While practicing modern architecture, UA Design by Umang Goswami is careful not to limit its design language to any particular style. “We’re not one to hope to work only with like-minded clients. We love the challenge of collaborating with an unfamiliar mindset,” says Goswami, with whom poetic spaces and the integrity of geography and of the culture of Daniel Libeskind and Balakrishna Doshi resonate deeply. . A quintessential middle-class Indian from a small town, the 35-year-old CEPT University alum has always wondered why affordable housing projects get mother-in-law treatment despite the best creative minds in the world. ‘industry. “That’s why Rains is special. It’s an attempt at quality community living, as opposed to luxury,” he says, emphasizing that “design is for everyone.”
Gauri Satam and Tejesh Patil
unTAG – the name says it all. A stylistically unfettered design, shaped solely by considerations of brief, budget, climate and context. “For us, it’s about how [a built-form] is experienced and inhabited by users, and how gracefully it ages,” say Gauri Satam and Tejesh Patil, both alumni of Sir JJ College of Architecture in Mumbai. The urge to work in the field of social architecture while providing affordable luxury came as the impetus to start an independent practice in 2015. Their first architectural project, Vrindavan, a modest 1,000 square foot retirement home remains a favourite. Nestled in a mango orchard, it is an indigenous, cost-effective, human-scaled abode made in locally available laterite “This house is not what it looks like,” explain the architects who are energized by nature and vernacular building traditions, “but about what it overlooks and how it feels once you’re inside.”
ZERO ENERGY DESIGN LABORATORY (ZED)
Sachin Rastogi and Payal Seth Rastogi
Measure, Minimize, Mitigate – these three Mrs. soaked during his stint at the internationally renowned UK-based BDP represent a watershed moment for Sachin Rastogi. This sparked his passion for energy-efficient design – and ultimately led to the ZED Lab which he co-directs with partner Payal Seth Rastogi. “With sustainability at the heart of its design process, ZED Lab’s design approach is informed by a thorough understanding and application of centuries-old bioclimatic wisdom, reinterpreted using state-of-the-art computational tools such as design parametric,” says Sachin, who admires architects like Tadao Ando, Joseph Allen Stein and their natural response to architecture. A good example is ZED Lab’s work at the University of St Andrews, where the studio has built student hostels. While the facades are dominated by brick jaalis (one of the largest built in India), a porous skin through which the buildings breathe maintains a comfortable indoor climate.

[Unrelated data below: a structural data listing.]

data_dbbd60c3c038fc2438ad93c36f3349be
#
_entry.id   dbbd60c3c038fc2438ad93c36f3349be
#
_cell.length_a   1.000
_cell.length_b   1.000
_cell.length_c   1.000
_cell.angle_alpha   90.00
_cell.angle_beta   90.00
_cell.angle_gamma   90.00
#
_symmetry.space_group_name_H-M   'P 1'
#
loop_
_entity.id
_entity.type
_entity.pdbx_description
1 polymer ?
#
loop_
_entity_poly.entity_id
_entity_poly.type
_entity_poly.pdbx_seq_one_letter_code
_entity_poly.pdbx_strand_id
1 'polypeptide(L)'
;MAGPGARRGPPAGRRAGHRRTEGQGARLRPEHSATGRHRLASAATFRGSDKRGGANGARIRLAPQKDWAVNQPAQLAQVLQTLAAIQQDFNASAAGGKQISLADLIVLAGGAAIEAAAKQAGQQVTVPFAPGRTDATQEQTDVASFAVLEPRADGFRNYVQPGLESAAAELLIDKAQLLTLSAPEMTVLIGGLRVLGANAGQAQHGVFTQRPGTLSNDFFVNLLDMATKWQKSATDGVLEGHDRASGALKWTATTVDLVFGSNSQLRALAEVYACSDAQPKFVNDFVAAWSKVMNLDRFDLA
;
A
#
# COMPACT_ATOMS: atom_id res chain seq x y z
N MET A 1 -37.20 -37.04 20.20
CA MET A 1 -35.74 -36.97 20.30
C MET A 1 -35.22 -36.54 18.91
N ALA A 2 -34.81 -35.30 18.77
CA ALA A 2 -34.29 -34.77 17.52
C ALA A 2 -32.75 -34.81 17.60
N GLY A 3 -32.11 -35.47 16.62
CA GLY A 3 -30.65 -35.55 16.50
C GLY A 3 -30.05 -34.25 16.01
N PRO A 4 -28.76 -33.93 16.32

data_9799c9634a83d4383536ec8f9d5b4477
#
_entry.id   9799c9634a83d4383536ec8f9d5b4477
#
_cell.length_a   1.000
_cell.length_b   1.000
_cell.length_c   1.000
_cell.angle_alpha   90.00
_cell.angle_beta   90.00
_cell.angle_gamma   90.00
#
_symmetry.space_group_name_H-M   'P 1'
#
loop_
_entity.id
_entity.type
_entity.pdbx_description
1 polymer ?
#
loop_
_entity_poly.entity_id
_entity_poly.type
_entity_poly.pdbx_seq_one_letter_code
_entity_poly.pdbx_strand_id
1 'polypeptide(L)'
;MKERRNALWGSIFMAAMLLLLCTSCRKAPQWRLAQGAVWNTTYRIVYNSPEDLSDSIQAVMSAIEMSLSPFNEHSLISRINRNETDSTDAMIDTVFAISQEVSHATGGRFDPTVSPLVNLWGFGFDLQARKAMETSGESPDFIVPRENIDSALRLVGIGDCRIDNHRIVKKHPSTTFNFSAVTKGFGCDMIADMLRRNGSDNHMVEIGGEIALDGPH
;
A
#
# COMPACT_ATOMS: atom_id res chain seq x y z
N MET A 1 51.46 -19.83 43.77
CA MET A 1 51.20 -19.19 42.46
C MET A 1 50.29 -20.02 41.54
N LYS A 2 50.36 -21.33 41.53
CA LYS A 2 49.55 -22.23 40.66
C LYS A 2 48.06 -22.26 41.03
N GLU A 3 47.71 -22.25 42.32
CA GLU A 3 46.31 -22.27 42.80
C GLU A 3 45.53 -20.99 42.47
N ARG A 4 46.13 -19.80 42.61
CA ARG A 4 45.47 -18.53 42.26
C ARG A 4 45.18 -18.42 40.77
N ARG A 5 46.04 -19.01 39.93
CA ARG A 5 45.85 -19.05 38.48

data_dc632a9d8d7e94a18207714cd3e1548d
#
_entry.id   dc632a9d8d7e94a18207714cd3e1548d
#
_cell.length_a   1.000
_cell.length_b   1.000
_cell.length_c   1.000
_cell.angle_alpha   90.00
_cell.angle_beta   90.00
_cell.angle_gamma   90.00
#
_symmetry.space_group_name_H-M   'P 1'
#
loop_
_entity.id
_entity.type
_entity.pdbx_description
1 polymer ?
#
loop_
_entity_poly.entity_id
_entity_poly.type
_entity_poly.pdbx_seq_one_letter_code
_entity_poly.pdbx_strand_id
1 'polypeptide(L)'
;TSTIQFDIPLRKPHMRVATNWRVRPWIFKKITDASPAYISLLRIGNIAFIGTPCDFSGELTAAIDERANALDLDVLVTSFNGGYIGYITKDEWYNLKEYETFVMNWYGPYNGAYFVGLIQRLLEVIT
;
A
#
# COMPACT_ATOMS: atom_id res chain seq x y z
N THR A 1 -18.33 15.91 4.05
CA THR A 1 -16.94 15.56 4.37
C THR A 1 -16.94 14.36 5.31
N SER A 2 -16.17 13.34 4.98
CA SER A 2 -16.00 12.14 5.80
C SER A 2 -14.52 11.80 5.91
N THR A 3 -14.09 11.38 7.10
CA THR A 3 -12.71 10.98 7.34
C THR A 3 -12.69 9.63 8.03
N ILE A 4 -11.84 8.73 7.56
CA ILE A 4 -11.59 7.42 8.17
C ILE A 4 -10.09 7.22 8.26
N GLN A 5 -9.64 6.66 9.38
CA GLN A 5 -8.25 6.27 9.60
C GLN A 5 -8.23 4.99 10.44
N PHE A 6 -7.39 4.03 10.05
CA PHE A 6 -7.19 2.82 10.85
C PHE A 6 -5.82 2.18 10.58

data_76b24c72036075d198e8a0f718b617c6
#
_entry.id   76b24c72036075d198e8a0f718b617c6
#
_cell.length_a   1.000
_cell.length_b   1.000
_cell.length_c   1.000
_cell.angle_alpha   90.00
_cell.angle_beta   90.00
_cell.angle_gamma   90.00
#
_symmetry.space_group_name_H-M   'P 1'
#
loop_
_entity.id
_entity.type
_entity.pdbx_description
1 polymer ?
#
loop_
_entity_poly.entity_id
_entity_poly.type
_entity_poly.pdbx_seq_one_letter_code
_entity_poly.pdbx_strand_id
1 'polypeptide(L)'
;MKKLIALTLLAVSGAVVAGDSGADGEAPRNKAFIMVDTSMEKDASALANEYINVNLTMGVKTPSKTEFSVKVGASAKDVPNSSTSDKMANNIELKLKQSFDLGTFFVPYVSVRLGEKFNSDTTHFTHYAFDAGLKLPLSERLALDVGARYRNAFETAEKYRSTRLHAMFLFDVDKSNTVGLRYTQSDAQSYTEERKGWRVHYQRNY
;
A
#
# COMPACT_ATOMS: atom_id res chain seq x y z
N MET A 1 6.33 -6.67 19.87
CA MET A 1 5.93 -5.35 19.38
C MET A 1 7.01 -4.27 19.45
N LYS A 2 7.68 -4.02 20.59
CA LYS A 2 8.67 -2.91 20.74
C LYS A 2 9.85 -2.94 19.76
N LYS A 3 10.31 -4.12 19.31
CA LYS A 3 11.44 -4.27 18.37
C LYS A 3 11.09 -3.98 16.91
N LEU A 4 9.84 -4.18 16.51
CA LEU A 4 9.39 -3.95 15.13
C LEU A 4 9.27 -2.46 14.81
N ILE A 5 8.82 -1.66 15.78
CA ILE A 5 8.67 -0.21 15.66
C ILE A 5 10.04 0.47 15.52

MANOJ PATEL DESIGN STUDIO
Manoj Patel is enthusiastic about climate-sensitive architecture, traditional aesthetics, local building practices and materials. But what sets him apart is his focus on clay tiles which he explores to create innovative products and surface applications. These include architectural facades wrapped in delicate zig-zags of tile edges; interior walls adorned with graphically placed tile pieces; vertical gardens resting in containers of fresh soil; and seating stools with textured detail tile profiles. “In our quest for new materials, we lost sight of what we already had,” says the 33-year-old architect. “Terracotta tiles are durable, can be mass-produced, and come in beautiful profiles.” The recently completed Courtyard House uses terracotta tiles both externally – as warm, patterned elevation inserts in the painted facades – and internally, as a soaring courtyard wall whose textures are amplified by natural light.